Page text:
April 15th, 2006
There’s so much uncritical, blinders-on optimism in the Web2.0sphere that I savor the rare occasions when I stumble on a skeptic/contrarian after my own heart, in this case Rob May, who writes for businesspundit.com:
A small percentage of the population enjoys doing things just for the sake of learning, exploring, helping, etc, and we hold them up as examples of why Web 2.0 is the future. But that isn’t altruism, it’s selfishness. Those people do those things to fill personal needs of ego, knowledge, or whatever. Altruism happens when there are selfish reasons to be altruistic (i.e. to go to heaven, to take the tax write off, to look good in your social class, to support a cause you personally want to see advanced).
The point of all this is if your business model is built on the goodness of people’s hearts, it is going to fail. The real Web 2.0 isn’t about wisdom of crowds, new models of behavior, or being more social. And it certainly isn’t about altruism and giving valuable things such as knowledge and time away for free. The real Web 2.0 is about control. It’s about letting each user control their own interactions, and that is why people like it. At the end of the day, Web 2.0 is about being selfish, and the projects that will succeed are the ones that are embracing that fact.
This reminds me of a comment that another of my favorite cynics, Seth Finklestein, deposited on my post about “user-generated content”:
For Ã¢â‚¬Å“User-generated contentÃ¢â‚¬Â, IÃ¢â‚¬â„¢m partial to the term Ã¢â‚¬Å“Unpaid freelancersÃ¢â‚¬Â. The latter seems to capture what many people really mean when they say the former.
“With less than 10 people on the payroll, they had millions of users generating content, millions of users organizing that content for them, tens of thousands of users distributing that across the Internet, and thousands of people not on the payroll actually building the thing,” says Yahoo exec Bradley Horowitz. “That’s a neat trick. If we could do that same thing with Yahoo, and take our half-billion user base and achieve the same kind of effect, we knew we were on to something.”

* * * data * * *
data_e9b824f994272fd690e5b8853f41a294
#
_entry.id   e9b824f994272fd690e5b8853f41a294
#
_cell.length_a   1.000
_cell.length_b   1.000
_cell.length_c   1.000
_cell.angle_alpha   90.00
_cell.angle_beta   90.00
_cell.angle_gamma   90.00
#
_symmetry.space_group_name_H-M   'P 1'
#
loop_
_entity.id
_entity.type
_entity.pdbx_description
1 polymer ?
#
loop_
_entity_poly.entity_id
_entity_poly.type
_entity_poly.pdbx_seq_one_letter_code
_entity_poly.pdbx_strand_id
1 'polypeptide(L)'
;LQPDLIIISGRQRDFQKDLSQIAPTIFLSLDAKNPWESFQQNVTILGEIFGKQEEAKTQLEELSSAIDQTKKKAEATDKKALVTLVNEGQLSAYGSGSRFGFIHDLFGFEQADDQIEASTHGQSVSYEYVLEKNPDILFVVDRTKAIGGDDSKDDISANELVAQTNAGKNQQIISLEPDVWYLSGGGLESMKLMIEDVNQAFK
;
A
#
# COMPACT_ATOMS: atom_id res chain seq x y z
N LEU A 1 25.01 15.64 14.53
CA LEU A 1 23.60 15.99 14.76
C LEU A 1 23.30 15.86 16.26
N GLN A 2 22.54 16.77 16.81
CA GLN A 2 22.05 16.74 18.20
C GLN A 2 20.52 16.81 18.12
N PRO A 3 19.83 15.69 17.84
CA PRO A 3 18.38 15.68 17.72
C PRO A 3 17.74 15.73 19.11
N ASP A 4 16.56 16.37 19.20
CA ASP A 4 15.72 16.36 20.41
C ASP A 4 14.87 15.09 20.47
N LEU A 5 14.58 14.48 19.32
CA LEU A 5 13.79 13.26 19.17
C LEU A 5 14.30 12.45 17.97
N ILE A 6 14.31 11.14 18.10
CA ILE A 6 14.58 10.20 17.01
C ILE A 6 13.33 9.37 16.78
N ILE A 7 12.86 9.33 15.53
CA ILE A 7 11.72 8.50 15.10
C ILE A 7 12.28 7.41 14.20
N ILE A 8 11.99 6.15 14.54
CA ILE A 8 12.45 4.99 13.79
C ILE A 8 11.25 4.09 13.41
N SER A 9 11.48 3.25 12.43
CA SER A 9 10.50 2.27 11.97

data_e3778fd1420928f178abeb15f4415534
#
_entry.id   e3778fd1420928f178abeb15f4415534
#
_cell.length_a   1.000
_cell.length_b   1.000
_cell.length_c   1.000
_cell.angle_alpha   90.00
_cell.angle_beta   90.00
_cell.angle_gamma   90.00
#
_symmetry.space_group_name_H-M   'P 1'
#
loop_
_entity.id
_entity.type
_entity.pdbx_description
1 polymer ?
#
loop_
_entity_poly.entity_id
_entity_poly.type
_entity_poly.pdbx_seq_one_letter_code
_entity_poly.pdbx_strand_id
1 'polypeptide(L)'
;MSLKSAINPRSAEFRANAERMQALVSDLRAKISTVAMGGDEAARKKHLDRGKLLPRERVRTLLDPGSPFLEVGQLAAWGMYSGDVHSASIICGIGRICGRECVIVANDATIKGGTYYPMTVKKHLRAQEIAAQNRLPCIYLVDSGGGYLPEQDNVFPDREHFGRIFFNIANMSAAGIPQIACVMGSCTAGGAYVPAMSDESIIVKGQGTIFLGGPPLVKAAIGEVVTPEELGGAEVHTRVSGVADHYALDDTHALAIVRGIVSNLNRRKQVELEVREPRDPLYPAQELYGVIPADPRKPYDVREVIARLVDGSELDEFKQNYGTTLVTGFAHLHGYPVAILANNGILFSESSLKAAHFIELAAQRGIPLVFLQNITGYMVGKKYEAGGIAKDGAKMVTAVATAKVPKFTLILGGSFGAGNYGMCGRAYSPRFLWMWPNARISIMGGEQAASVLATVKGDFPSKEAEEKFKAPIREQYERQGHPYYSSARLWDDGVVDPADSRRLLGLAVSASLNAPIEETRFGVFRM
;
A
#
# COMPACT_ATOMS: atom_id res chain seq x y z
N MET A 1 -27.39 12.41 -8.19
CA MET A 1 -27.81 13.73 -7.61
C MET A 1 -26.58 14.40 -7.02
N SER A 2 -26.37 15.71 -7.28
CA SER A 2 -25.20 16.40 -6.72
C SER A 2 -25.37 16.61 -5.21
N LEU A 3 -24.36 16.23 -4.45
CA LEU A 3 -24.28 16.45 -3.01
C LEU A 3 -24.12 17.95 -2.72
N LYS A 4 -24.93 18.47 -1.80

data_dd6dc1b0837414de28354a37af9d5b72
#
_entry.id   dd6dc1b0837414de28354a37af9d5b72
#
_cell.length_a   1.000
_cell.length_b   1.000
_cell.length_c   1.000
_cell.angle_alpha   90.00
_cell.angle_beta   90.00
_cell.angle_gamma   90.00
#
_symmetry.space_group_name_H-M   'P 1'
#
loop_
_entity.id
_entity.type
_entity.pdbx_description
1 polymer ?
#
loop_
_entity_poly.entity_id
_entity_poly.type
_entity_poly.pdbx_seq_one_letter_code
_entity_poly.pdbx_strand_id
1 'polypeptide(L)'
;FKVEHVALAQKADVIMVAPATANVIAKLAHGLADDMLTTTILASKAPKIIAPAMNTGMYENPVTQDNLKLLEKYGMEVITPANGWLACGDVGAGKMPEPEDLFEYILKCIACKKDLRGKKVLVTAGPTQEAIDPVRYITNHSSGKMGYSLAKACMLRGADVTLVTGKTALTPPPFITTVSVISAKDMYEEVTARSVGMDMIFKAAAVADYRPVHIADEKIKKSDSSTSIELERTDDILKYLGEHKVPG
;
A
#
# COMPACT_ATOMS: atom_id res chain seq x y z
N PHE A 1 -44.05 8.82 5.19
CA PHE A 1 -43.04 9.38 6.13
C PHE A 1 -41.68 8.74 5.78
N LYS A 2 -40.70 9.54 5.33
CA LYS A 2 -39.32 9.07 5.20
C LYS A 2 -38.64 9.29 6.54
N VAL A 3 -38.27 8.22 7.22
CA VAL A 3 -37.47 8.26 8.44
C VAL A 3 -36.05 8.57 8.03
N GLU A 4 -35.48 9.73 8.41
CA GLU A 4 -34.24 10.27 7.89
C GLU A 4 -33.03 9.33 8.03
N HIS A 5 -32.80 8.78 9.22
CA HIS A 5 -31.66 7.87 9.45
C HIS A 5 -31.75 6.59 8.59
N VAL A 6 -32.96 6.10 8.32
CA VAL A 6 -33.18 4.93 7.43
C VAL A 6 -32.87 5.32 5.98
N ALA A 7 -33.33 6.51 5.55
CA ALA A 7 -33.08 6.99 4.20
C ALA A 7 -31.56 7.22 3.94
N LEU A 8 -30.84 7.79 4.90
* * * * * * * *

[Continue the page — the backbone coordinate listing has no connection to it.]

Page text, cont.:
If WE really are the media now, and if all the value really is being created at the edge, at some point WE the citizen users creating social content at the edge (blah, blah) are going to wake up and realize that Web 2.0 is all about making money off of the fruits of OUR labor, and we will rise up and demand fair compensation.
It’s all so ridiculously marxist, isn’t it?
But in all seriousness, if social media really is a REVOLUTION, there’s still another (much larger) shoe waiting to drop. If the first half of the revolution is about participation, user-generated content, metadata, ajax apps, tagging, commenting, etc., then the second half is going to be about the business model shake out.
Think about it — all the Web 2.0 companies from Google on down still have a completely 1.0 approach to the business of 2.0 — they think they can have US do all the work while THEY keep all the money. Can there really be “edge competencies” without “edge compensation”? (Help me out here, Umair.)
Now one might argue that the utility of web service/application (e.g. Google search, Flickr tagging) is fair compensation, but think about how quickly consumer expectations are changing. Is it really such a leap to imagine that consumers will eventually become aware that companies are using them as a cog in the social media network. and that someone will figure out a way to exploit that sense of exploitation?
Imagine a Robin-Hood-like application that could somehow take a percentage of the revenue that we generate through our attention and redistribute it to us. Imagine if Google had to pay YOU for the attention that you give each AdWords advertiser when you click.
Root.net and AttentionTrust.org are pointing in this direction, but I don’t think even they have imagined the massive economic disruption that would result from individual consumers demanding fair compensation for their attention.
Still think Web 2.0 is all about the “generosity“?
Then I suppose you probably think Microsoft has found religion:
Redmond has big plans for tools and partnerships that will let users consult a circle of friends when conducting Web searches
Microsoft is desperate to get that stock price moving again — why don’t you help them out of the goodness of your heart.